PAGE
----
locate is a common Unix tool for quickly finding files by name. It offers speed improvements over the find tool by searching a pre-constructed database file, rather than the filesystem directly. The downside of this approach is that changes made since the construction of the database file cannot be detected by
locate. This problem can be minimised by scheduled database updates.
Install the package. One can also install to make (with
update-plocate.sh) a faster index out of the database.
While the GNU findutils also include a locate implementation, Arch's package does not.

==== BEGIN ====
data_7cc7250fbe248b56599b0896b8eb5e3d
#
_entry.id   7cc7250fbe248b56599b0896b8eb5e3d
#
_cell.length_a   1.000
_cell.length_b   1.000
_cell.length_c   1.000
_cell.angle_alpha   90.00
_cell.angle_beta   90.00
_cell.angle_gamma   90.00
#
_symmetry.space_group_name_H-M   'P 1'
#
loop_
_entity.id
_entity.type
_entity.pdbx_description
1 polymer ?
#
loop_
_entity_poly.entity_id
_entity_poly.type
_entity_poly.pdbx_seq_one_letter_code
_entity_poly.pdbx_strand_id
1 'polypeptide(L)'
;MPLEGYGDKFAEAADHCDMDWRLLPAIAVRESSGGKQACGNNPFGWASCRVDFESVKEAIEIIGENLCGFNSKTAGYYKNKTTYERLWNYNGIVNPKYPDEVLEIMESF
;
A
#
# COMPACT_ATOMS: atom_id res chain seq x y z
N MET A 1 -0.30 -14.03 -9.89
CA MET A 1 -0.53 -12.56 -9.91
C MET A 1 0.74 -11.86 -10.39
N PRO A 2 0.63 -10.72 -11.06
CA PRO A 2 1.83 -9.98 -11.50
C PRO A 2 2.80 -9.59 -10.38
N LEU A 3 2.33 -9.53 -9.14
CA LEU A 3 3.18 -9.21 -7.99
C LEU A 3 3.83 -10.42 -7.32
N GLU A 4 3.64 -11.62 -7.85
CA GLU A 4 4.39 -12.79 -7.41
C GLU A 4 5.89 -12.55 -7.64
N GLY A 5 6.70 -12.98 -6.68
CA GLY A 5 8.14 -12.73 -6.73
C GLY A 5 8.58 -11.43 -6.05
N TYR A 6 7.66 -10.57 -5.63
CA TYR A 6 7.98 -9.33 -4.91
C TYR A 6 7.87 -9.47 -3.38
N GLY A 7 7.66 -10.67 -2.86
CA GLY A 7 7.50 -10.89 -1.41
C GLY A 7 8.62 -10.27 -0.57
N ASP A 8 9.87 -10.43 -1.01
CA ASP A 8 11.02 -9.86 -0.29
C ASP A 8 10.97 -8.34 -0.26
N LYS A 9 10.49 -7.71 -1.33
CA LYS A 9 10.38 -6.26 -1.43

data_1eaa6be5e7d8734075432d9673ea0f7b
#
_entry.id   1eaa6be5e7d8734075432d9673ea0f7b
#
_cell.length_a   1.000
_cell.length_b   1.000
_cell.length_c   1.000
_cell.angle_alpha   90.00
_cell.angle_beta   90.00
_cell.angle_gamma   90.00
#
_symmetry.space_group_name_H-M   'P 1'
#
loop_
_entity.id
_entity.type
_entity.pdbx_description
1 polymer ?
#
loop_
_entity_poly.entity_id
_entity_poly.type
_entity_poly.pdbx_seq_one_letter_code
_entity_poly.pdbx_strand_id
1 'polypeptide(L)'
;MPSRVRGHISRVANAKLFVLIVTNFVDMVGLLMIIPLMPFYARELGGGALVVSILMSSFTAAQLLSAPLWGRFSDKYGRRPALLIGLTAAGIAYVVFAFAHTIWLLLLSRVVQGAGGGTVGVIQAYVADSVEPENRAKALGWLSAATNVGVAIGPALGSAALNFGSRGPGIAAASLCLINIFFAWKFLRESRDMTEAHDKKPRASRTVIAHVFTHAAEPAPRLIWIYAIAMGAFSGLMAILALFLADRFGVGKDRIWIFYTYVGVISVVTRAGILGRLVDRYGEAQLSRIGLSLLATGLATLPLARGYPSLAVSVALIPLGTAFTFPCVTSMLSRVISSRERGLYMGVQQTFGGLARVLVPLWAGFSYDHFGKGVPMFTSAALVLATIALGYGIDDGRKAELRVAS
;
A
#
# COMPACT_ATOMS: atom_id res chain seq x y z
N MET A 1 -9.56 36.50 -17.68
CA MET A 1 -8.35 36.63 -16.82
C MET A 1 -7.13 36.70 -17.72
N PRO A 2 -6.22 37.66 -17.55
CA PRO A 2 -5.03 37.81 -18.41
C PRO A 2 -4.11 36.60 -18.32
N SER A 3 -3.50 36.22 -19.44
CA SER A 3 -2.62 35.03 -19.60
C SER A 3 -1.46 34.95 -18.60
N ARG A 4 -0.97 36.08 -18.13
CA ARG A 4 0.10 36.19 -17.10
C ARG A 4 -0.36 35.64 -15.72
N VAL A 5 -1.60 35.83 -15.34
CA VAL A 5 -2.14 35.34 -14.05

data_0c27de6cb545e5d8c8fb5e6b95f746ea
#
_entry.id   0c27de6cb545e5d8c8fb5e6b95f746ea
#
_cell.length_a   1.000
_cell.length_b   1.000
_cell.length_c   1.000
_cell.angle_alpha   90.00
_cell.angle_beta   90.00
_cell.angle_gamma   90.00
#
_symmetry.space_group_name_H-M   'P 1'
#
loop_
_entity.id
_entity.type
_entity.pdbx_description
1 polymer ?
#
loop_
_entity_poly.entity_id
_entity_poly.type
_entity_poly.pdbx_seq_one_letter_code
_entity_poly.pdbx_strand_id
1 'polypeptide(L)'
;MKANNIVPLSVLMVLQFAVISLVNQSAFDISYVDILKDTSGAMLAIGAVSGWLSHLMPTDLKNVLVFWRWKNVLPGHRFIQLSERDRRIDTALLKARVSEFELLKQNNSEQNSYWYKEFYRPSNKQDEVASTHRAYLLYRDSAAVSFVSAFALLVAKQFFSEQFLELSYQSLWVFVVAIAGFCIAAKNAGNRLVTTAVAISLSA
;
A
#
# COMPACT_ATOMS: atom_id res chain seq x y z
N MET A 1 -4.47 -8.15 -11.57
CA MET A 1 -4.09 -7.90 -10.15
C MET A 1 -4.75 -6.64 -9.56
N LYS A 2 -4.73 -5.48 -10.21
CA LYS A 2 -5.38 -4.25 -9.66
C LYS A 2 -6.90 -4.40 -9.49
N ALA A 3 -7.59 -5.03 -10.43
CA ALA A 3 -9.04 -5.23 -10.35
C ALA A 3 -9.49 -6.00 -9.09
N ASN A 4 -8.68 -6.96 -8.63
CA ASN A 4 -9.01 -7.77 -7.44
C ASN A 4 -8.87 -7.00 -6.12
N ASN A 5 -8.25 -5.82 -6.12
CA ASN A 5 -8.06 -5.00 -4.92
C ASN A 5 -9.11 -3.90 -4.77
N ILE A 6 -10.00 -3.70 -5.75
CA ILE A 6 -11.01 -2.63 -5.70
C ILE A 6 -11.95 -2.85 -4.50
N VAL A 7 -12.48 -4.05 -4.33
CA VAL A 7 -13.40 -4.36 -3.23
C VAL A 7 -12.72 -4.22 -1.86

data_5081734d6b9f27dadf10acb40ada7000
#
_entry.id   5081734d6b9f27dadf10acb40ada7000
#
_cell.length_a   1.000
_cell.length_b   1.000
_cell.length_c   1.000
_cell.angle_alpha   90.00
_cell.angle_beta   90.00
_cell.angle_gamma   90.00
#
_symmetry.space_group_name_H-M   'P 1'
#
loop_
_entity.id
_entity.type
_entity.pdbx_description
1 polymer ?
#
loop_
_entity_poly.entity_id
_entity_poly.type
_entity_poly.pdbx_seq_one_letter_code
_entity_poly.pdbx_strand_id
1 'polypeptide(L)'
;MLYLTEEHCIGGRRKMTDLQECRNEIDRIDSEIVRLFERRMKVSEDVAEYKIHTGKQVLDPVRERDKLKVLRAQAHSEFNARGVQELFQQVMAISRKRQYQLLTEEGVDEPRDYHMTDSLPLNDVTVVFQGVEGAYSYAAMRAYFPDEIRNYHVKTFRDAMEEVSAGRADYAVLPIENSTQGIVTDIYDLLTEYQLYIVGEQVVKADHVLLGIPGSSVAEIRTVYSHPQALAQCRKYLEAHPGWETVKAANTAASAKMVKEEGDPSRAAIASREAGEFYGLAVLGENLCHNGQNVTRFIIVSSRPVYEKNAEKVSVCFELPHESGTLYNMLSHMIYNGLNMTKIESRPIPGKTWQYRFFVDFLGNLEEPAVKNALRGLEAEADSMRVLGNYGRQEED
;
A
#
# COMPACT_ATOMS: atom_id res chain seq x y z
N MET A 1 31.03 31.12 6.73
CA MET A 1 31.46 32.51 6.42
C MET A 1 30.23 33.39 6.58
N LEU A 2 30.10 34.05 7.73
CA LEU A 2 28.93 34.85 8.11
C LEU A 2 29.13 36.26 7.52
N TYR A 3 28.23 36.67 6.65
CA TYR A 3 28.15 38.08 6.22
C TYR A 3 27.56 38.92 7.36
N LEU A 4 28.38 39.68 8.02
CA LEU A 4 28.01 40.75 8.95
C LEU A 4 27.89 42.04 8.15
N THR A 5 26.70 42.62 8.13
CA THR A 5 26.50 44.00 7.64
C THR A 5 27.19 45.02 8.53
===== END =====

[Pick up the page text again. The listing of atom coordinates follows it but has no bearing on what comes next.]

Beforecan be used, the database will need to be created, this is done with the command, which (as the name suggests) updates the database.
The package contains an
updatedb.timer unit, which invokes a database update each day. The timer is enabled right after installation, start it manually if you want to use it before reboot. You can also manually run updatedb as root at any time.
To save time, updatedb can be (and by default is) configured to ignore certain filesystems and paths by editing
/etc/updatedb.conf. describes the semantics of this file. It is worth noting that among the paths ignored in the default configuration (
/mnt, so locate may not discover files on external devices.